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  • Writer's pictureGainesville Prosthetics

Easy Donning of a Prosthetic Suspension Sleeve! Videos included

We often hear from patients that changing or adjusting the prosthetic suspension sleeve is very difficult for them to do. They want to take the sleeve off to clean it, but then have trouble putting it back on the prosthesis. This post will show you a unique and user-friendly way of putting your sleeve back onto your prosthesis.


Why do you have a prosthetic suspension sleeve?

One of the many suspension systems that you may choose for your prosthesis is a suspension sleeve system. A suspension sleeve is a type of system utilizing suction to keep your limb firmly and comfortably in your socket and attached to your prosthesis. It utilizes a sleeve garment made of soft, elastic materials; the sleeve is placed over the socket of the prosthesis, roughly midway up the socket, and is then rolled over the top of the socket and extends to cover most of the thigh. The purpose of the sleeve is to create suction between the limb and socket by creating a tight seal between the limb and sleeve. This suction keeps the limb firmly within the socket and attached to the prosthesis, ensuring comfort, flexibility, stability, and safety.


In order to don your prosthesis with a suspension sleeve, it is often much easier to first place the sleeve onto the socket before you don the socket onto your limb. Stretch the sleeve horizontally to place it over top of the brim of the socket, then pull it down so the bottom of the sleeve is roughly a bit more than halfway down your socket. Trying to keep the bottom of the sleeve in place, you should then flip the top of the sleeve to be inside out, then fold it down and over the bottom of the sleeve. After doing so, place your limb firmly and comfortably in the socket, then roll the top of the sleeve, which should now be beneath and overlapping the bottom of the sleeve, evenly over the brim of the socket and onto your limb. Your sleeve should come up over the top of your liner. Check the back to make sure there is no bunching or creases in the sleeve.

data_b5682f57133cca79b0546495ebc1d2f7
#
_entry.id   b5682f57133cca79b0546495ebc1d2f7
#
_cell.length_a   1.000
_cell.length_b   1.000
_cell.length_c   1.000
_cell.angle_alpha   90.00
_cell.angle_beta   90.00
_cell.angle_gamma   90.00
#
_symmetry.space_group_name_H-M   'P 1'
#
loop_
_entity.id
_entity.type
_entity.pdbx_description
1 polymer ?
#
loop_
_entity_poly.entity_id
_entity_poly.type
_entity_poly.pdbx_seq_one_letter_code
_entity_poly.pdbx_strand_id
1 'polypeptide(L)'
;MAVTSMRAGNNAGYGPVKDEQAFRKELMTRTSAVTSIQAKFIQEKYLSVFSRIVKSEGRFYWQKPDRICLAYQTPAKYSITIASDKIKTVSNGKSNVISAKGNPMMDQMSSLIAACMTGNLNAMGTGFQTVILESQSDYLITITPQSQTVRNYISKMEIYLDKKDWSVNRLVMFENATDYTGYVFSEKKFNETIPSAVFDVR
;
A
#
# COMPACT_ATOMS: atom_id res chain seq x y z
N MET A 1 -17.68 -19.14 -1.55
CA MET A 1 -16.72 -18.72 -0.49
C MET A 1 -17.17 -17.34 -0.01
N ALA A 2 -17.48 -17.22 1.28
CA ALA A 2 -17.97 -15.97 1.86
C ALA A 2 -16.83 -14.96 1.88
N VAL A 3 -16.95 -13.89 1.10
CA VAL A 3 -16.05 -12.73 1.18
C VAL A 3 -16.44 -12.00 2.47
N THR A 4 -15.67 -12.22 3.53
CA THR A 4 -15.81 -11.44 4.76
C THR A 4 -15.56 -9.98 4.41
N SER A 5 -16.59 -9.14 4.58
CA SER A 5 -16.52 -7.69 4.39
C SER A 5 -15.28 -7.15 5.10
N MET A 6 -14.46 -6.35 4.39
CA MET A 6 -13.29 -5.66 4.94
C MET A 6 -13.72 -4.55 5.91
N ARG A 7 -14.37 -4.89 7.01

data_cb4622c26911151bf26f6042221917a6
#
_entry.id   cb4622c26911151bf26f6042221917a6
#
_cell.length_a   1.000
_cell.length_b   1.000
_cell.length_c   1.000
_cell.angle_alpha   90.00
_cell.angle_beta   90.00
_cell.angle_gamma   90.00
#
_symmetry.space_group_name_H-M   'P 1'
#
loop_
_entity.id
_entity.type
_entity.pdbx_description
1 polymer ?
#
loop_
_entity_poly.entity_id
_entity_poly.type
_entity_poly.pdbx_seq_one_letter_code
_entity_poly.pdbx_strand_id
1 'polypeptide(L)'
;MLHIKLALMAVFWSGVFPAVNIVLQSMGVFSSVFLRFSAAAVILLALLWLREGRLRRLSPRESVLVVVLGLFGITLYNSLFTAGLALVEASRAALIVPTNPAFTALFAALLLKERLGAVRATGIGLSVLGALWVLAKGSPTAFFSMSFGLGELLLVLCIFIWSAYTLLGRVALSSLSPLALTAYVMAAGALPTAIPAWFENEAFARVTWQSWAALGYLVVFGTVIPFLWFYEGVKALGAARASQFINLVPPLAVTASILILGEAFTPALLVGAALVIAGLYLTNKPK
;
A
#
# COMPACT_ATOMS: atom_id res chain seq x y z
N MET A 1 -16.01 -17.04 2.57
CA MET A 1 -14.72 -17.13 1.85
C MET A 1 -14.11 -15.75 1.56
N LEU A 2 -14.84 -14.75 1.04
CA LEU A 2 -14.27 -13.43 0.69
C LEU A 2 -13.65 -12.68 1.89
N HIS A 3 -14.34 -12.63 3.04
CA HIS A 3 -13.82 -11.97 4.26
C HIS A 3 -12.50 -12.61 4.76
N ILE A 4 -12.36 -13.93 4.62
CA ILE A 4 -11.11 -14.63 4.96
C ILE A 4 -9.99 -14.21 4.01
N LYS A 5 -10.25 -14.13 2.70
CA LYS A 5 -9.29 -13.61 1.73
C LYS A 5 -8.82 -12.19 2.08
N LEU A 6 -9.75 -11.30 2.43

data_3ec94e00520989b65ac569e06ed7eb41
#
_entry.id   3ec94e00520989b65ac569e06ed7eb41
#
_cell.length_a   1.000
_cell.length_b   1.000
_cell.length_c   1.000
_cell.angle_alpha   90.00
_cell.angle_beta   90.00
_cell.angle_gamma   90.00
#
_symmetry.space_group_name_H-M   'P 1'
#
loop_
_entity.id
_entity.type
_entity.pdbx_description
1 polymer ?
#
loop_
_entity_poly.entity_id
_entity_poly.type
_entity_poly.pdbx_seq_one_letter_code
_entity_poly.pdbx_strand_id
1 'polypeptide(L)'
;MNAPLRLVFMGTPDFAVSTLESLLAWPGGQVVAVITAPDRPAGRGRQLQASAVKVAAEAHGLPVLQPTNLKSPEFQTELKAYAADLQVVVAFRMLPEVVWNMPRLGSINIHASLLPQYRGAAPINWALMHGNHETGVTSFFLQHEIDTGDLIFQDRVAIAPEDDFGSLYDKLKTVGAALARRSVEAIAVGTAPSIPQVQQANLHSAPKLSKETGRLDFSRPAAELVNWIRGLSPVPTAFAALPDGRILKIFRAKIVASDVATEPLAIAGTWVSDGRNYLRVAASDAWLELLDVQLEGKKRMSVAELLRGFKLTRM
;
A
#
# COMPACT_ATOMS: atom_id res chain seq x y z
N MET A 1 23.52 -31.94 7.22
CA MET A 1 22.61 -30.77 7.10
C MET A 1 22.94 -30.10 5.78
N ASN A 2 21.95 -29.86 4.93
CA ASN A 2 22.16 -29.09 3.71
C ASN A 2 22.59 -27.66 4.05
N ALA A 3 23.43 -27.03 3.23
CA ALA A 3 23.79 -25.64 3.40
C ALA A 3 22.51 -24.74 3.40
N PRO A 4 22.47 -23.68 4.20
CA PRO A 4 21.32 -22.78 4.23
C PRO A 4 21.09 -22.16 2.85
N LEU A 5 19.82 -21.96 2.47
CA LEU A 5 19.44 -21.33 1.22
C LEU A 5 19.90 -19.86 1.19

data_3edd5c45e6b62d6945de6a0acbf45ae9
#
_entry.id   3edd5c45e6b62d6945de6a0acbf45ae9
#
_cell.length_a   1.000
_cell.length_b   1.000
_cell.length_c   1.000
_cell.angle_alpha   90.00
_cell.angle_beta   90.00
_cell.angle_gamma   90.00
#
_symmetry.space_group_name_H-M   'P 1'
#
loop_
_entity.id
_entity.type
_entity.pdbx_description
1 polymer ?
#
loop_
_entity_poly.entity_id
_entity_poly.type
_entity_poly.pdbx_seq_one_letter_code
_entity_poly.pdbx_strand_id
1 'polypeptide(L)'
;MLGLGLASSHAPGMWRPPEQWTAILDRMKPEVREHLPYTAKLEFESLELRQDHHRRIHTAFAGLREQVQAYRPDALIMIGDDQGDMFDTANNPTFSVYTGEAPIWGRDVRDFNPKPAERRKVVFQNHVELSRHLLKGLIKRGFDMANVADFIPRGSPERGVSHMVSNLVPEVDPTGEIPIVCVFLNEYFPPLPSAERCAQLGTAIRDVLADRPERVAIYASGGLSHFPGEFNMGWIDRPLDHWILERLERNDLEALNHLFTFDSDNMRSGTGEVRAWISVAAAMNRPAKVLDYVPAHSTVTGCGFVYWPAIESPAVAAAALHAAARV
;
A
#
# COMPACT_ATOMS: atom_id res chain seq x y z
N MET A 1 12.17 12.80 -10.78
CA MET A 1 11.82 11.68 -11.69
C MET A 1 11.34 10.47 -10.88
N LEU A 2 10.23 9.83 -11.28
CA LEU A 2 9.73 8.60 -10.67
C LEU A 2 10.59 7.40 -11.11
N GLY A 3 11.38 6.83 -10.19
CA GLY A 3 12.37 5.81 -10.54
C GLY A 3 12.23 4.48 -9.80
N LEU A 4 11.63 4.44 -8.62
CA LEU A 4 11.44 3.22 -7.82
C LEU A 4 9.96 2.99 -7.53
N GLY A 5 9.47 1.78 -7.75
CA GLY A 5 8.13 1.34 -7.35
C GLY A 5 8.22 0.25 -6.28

You may have trouble stretching the sleeve over your socket without the ability to use both legs or feet to keep the prosthesis in place. Some patients prefer to wrap their sound leg over and around the foot and components of their prosthesis in order to keep it in place while they add the suspension sleeve. Others may place the foot of their prosthesis between their thighs while seated to hold it in place. Taping, or the use of a belt like component on the bottom of the sleeve in place is also a good solution to ease the entire process, only requiring you to roll the sleeve up and down to don and doff the prosthesis. If you are struggling with the donning or doffing of your suspension sleeve or prosthesis, contact your prosthetist so that they may work with you on a solution.


User created solution for applying a suspension sleeve


A Transtibial patient donning a prosthesis that utilizes a suspension sleeve


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